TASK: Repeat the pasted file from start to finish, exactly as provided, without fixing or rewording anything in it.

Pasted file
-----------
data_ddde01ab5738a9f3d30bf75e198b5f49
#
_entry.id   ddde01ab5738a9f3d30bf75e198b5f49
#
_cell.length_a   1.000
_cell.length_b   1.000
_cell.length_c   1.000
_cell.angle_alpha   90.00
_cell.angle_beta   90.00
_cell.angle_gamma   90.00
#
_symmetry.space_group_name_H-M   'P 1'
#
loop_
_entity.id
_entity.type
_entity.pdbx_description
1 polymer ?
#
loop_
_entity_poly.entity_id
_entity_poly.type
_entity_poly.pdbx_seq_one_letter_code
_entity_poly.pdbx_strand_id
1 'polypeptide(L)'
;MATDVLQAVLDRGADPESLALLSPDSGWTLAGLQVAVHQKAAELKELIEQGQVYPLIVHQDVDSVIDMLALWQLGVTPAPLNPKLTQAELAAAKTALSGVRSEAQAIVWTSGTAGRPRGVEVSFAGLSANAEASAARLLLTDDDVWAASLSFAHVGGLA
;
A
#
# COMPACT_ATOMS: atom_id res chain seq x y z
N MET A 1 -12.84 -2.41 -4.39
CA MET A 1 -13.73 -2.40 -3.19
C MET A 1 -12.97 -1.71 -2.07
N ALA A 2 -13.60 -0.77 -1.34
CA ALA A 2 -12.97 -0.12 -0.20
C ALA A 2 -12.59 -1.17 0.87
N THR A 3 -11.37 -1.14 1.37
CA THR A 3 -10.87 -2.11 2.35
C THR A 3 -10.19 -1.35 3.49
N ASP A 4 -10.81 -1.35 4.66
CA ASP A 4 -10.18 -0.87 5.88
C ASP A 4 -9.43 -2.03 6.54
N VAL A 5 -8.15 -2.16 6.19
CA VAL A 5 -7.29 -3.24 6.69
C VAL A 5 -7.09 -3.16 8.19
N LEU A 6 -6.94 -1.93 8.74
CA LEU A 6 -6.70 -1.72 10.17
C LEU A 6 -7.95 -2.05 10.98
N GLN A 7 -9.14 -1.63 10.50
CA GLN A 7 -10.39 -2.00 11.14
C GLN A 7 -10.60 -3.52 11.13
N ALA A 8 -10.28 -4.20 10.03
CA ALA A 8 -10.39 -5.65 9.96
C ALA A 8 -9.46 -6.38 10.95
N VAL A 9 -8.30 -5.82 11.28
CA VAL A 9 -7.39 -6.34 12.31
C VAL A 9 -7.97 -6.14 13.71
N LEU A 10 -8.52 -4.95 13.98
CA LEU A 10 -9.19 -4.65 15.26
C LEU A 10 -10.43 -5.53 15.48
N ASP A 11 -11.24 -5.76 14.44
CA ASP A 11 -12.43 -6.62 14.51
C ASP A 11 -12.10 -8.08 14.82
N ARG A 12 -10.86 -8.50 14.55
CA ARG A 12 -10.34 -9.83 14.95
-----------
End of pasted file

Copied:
data_ddde01ab5738a9f3d30bf75e198b5f49
#
_entry.id   ddde01ab5738a9f3d30bf75e198b5f49
#
_cell.length_a   1.000
_cell.length_b   1.000
_cell.length_c   1.000
_cell.angle_alpha   90.00
_cell.angle_beta   90.00
_cell.angle_gamma   90.00
#
_symmetry.space_group_name_H-M   'P 1'
#
loop_
_entity.id
_entity.type
_entity.pdbx_description
1 polymer ?
#
loop_
_entity_poly.entity_id
_entity_poly.type
_entity_poly.pdbx_seq_one_letter_code
_entity_poly.pdbx_strand_id
1 'polypeptide(L)'
;MATDVLQAVLDRGADPESLALLSPDSGWTLAGLQVAVHQKAAELKELIEQGQVYPLIVHQDVDSVIDMLALWQLGVTPAPLNPKLTQAELAAAKTALSGVRSEAQAIVWTSGTAGRPRGVEVSFAGLSANAEASAARLLLTDDDVWAASLSFAHVGGLA
;
A
#
# COMPACT_ATOMS: atom_id res chain seq x y z
N MET A 1 -12.84 -2.41 -4.39
CA MET A 1 -13.73 -2.40 -3.19
C MET A 1 -12.97 -1.71 -2.07
N ALA A 2 -13.60 -0.77 -1.34
CA ALA A 2 -12.97 -0.12 -0.20
C ALA A 2 -12.59 -1.17 0.87
N THR A 3 -11.37 -1.14 1.37
CA THR A 3 -10.87 -2.11 2.35
C THR A 3 -10.19 -1.35 3.49
N ASP A 4 -10.81 -1.35 4.66
CA ASP A 4 -10.18 -0.87 5.88
C ASP A 4 -9.43 -2.03 6.54
N VAL A 5 -8.15 -2.16 6.19
CA VAL A 5 -7.29 -3.24 6.69
C VAL A 5 -7.09 -3.16 8.19
N LEU A 6 -6.94 -1.93 8.74
CA LEU A 6 -6.70 -1.72 10.17
C LEU A 6 -7.95 -2.05 10.98
N GLN A 7 -9.14 -1.63 10.50
CA GLN A 7 -10.39 -2.00 11.14
C GLN A 7 -10.60 -3.52 11.13
N ALA A 8 -10.28 -4.20 10.03
CA ALA A 8 -10.39 -5.65 9.96
C ALA A 8 -9.46 -6.38 10.95
N VAL A 9 -8.30 -5.82 11.28
CA VAL A 9 -7.39 -6.34 12.31
C VAL A 9 -7.97 -6.14 13.71
N LEU A 10 -8.52 -4.95 13.98
CA LEU A 10 -9.19 -4.65 15.26
C LEU A 10 -10.43 -5.53 15.48
N ASP A 11 -11.24 -5.76 14.44
CA ASP A 11 -12.43 -6.62 14.51
C ASP A 11 -12.10 -8.08 14.82
N ARG A 12 -10.86 -8.50 14.55
CA ARG A 12 -10.34 -9.83 14.95